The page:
1947–1962Edit

Van Stockum was transferred to the same position with reserve battalion in New York City in June 1948 and remained in that command for one year. He was subsequently ordered to the Senior Course at the Amphibious Warfare School at Quantico, Virginia. Van Stockum graduated in June 1950 and assumed duty as Senior Marine Officer, Amphibious Group Two under Rear Admiral Harold D. Baker.[2]

During this assignment he participated in an amphibious exercise at Onslow Beach near Camp Lejeune, North Carolina and later attended the winter course at the Army Arctic Indoctrination School in Big Delta, Alaska. Also, during this tour, Van Stockum and his command participated in Operation Blue Jay above the Arctic Circle at Thule, Greenland, in cooperation with the Army Transportation Corps, the U.S. Air Force, and civilian contractors for the construction of the airbase in that area. He was promoted to colonel in July 1951.[2]

Van Stockum was transferred to the Naval Training Center, Great Lakes, Illinois, in July 1952 and assumed duty as commanding officer of the Marine detachment there and district Marine officer. It was during the Korean War, when many sailors and marines deserted or were AWOL. They were confined here waiting trial, awaiting bad conduct or undesirable discharges or serving short sentences.[2]

 
Van Stockum as Colonel in 1950s.

He was ordered to Gifu, Japan in August 1954 and joined the staff of 3rd Marine Division under Major General James P. Riseley. Van Stockum served as a divisional intelligence officer (G-2) until June of the following year and then joined the Headquarters of Far East Command in Tokyo under General Lyman Lemnitzer. He served as Lemnitzer's commandant of the headquarters. Van Stockum remained in this capacity until the end of June 1957 and received Army Commendation Medal from general Lemnitzer for his service in the Far East.[2]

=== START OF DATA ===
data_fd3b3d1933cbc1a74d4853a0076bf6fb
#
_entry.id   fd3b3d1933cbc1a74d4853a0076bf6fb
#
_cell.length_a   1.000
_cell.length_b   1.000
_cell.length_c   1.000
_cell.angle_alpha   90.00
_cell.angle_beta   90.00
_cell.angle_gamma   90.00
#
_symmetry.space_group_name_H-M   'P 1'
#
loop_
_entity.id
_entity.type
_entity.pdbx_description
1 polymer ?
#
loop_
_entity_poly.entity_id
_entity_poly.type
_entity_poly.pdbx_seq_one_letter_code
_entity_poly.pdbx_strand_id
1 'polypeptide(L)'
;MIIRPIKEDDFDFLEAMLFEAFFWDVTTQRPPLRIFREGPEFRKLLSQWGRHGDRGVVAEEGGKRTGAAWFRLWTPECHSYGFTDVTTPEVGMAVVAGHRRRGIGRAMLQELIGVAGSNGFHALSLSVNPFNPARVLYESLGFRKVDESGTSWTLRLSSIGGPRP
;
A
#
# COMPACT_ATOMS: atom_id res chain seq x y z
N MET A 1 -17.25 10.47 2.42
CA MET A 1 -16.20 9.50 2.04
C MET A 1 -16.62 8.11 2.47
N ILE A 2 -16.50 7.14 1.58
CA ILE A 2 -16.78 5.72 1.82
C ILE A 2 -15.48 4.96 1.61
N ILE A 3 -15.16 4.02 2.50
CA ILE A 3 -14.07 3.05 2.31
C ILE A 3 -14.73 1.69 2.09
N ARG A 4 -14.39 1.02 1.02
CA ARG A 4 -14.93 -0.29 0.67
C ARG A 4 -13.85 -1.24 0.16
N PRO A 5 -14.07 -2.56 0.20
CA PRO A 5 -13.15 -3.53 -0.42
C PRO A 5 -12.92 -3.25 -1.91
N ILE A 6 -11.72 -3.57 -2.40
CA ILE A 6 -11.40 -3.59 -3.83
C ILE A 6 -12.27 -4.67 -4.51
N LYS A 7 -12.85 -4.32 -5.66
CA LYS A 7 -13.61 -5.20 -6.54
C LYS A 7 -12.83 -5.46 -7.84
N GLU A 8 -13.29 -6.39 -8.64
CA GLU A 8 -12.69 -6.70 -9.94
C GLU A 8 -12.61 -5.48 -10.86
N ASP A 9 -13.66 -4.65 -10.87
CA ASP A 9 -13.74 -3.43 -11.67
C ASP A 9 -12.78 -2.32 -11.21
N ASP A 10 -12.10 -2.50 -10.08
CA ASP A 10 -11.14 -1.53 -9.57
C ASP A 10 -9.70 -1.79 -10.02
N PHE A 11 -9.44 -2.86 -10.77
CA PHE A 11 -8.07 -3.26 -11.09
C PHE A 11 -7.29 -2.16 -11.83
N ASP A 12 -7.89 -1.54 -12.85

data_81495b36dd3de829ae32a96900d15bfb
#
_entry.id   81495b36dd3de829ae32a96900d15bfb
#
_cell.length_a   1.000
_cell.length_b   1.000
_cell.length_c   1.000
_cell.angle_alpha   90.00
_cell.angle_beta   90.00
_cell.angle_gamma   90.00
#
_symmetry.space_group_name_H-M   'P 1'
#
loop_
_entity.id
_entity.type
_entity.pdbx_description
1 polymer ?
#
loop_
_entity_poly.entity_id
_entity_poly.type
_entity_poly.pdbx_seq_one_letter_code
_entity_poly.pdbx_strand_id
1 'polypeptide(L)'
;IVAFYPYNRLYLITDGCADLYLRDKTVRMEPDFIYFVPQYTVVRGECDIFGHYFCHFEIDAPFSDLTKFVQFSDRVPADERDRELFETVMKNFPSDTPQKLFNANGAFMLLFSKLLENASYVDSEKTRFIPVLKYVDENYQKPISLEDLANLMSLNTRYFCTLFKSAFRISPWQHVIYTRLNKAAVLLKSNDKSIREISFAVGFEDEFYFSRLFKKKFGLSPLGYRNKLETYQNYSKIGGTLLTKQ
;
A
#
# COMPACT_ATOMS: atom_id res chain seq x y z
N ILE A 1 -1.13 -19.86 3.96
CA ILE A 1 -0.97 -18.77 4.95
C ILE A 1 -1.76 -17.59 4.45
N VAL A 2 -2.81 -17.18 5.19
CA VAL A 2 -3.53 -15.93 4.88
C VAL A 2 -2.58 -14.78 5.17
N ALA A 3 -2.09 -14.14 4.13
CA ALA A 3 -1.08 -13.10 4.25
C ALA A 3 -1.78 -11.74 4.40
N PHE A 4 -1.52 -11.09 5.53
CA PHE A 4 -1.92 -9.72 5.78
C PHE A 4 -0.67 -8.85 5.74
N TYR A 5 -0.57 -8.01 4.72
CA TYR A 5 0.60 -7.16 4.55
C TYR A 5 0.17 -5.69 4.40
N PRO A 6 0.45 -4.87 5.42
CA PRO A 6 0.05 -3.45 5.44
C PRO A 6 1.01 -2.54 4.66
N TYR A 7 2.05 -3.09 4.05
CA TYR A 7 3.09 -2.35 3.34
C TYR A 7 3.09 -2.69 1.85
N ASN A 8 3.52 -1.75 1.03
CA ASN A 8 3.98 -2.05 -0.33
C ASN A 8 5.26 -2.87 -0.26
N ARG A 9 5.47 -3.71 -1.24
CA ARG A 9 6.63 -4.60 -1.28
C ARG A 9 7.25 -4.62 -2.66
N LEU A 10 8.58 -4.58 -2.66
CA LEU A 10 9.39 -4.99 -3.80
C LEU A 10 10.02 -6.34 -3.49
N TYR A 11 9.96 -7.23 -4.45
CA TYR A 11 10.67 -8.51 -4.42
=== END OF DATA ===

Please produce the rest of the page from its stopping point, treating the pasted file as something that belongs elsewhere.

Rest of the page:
Following his return to the United States in August 1957, Van Stockum was ordered to the instruction at Royal Military College of Canada at Fort Frontenac in Kingston, Ontario. He graduated in July 1958 and reported to 2nd Marine Division under Major General Joseph C. Burger as deputy chief of staff. His tour of duty with 2nd Marine Division continued when Van Stockum assumed command of 8th Marine Regiment at the beginning of July 1959.[2]

A new divisional commander, Major General James P. Berkeley, appointed Van Stockum as Divisional Inspector in June 1960. As Division Inspector Van Stockum had the responsibility of scheduling inspections, conducting inspections personally, and accompanying the Commanding general (CG) on his inspections. He also processed disciplinary matters for action by the CG, interviewing personnel who were requesting personal interviews with the CG, etc. Van Stockum had also some difficulties with the commanding officer of the 6th Marines, Colonel Melvin D. Henderson, who sometimes objected the decisions which Van Stockum conveyed from the CG.[2]